Critique: Having a very special appeal to young readers with an interest in Native American history and fiction, "Wiijiwaaganag: More Than Brothers" by Peter Razor is a deftly crafted, impressively original, and fully engaging novel that will prove to be a welcome and prized addition to middle school, high school, and community library YA fiction and Native American Studies collections for young readers ages 8-12. It should be noted for personal reading lists that "Wiijiwaaganag: More Than Brothers" is also readily available in a digital book format (Kindle, $16.17).
Editorial Note: Peter Razor is the author of "While the Locust Slept", a memoir chronicling his time as a ward at the State Public School in Owatonna, Minnesota, in the 1930s and the farm indenture he suffered thereafter. He is an enrolled member of the Fond du Lac Band of Lake Superior Chippewa (Nahgahchiwanong).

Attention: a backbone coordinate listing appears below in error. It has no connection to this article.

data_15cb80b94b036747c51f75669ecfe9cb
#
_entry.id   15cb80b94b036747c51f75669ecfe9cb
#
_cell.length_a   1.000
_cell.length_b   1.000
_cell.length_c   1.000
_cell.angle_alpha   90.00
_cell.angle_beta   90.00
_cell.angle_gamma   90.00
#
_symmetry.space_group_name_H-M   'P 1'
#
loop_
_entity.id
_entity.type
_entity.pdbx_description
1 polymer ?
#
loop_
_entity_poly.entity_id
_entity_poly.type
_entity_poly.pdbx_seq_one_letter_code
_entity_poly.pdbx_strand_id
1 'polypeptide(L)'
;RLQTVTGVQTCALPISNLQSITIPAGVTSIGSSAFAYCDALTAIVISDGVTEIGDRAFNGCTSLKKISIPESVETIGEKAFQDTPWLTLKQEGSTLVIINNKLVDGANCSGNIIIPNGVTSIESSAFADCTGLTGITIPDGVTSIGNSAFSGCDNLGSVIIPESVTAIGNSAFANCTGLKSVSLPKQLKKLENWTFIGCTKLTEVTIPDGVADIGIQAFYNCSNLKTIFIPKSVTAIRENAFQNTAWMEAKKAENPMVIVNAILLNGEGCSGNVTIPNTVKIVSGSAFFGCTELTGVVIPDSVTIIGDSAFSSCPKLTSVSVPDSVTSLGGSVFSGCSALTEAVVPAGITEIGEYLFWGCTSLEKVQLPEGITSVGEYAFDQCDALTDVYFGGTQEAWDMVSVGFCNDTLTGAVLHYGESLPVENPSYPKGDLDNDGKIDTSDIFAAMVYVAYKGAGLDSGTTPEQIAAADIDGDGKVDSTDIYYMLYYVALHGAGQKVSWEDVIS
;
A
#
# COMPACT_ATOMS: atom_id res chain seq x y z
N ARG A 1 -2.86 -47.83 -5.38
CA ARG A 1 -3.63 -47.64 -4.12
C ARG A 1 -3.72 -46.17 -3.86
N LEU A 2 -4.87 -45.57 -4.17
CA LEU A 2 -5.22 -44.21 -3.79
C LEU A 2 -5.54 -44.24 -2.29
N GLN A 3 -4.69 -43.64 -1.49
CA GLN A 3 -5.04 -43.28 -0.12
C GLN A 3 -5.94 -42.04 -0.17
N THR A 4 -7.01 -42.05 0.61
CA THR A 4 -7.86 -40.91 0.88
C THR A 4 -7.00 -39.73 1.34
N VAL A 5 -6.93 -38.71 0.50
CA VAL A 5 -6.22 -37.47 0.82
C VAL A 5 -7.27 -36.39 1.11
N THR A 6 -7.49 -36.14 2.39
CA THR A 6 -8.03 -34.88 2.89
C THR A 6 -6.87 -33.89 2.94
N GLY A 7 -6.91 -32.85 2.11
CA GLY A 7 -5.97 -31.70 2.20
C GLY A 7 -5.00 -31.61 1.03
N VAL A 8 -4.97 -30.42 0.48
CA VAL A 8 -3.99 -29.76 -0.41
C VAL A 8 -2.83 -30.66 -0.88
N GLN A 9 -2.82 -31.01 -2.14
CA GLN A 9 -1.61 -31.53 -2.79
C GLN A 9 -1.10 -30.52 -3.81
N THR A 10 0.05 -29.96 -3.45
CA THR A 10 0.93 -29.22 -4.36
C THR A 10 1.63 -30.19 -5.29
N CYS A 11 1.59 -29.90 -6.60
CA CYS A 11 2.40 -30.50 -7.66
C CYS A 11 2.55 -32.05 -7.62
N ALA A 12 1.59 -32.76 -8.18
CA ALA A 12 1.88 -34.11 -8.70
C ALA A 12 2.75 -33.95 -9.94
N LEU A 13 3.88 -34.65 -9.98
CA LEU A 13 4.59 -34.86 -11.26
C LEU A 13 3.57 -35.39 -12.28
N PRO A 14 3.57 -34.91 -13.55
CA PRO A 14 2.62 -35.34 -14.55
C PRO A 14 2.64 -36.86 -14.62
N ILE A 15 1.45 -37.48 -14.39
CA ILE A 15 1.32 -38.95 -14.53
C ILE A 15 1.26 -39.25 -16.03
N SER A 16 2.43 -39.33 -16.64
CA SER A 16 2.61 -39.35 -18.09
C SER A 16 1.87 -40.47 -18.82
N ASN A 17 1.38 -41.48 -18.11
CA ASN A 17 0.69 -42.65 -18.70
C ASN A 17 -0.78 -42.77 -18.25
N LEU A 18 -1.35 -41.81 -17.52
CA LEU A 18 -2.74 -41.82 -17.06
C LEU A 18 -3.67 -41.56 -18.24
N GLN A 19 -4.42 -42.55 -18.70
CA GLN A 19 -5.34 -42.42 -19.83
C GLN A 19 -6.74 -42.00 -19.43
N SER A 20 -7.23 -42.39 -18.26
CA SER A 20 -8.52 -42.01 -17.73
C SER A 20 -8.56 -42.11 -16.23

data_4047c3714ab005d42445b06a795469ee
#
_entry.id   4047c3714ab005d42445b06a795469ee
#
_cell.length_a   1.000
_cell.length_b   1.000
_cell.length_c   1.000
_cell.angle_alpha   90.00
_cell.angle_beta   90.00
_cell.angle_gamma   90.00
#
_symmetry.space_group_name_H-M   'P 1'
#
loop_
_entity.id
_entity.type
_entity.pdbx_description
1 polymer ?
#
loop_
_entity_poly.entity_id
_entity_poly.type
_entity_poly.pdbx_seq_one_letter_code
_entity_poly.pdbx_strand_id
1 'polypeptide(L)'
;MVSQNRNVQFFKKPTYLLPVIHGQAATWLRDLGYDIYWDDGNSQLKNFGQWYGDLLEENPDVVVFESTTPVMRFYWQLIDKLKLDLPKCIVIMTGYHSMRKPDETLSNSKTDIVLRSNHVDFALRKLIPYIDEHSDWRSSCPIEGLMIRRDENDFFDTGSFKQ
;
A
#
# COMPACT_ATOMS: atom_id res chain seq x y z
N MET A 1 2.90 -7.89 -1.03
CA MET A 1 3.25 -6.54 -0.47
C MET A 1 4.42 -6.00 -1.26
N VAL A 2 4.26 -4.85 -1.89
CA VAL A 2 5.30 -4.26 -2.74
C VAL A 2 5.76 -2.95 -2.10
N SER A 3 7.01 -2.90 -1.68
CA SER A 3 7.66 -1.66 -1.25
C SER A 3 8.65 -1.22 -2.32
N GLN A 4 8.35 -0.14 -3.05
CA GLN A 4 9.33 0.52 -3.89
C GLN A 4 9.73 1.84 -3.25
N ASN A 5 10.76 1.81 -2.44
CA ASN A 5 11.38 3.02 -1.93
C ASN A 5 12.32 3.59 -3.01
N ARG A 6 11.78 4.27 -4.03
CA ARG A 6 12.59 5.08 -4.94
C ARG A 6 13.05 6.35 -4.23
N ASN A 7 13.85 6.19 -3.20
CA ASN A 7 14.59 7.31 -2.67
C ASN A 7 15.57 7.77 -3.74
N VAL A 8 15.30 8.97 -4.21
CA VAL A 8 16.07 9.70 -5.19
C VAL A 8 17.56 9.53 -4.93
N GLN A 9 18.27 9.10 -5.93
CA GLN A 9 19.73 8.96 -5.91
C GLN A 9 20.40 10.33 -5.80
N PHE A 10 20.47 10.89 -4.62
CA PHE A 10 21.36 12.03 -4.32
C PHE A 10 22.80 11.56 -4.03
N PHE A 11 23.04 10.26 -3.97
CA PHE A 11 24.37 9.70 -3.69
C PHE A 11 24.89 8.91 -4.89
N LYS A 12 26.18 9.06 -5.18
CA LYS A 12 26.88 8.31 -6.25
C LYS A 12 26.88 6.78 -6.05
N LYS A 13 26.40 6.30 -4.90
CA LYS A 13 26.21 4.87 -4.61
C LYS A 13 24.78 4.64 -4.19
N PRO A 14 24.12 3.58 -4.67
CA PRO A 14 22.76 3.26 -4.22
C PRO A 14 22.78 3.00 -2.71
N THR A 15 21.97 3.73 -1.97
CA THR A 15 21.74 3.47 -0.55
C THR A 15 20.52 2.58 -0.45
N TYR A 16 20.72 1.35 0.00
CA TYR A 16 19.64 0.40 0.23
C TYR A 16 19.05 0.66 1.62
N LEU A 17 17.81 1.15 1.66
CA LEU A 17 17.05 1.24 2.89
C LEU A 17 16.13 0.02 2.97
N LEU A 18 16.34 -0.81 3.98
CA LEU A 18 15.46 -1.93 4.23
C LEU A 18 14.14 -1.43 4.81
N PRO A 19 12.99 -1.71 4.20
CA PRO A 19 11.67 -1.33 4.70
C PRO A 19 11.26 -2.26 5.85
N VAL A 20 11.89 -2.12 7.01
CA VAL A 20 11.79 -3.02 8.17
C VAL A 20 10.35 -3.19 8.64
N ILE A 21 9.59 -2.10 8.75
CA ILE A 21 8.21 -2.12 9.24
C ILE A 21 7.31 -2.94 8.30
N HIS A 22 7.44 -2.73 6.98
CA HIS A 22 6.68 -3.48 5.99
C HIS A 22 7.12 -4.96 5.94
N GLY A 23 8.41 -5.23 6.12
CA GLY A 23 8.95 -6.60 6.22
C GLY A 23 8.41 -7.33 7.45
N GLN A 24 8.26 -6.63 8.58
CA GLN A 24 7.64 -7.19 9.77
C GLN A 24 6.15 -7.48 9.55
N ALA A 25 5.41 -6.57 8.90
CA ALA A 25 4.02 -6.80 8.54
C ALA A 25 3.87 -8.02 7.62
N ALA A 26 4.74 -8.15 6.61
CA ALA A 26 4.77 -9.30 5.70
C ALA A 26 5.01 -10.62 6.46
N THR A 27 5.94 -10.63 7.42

The Architecture Shelf
100 Things To Know About Architecture
Louise O'Brien, author
Leanne Daphne, author
Dalia Adillon, illustrator
c/o Quarto Publishing Group USA
100 Cummings Center, Suite 265D, Beverly, MA 01915
9780711272682, $21.95, HC, 112pp
Synopsis: From columns to pyramids, each of the carefully chosen 100 words comprising "100 Things to Know About Architecture" has its own 100-word long description and colorful illustration, providing a fascinating introduction to amazing architecture from throughout history.
From the familiar to the jaw-dropping, the medieval to ultra-modern, "100 Things to Know About Architecture is an inspiring look at some of architecture's greatest developments.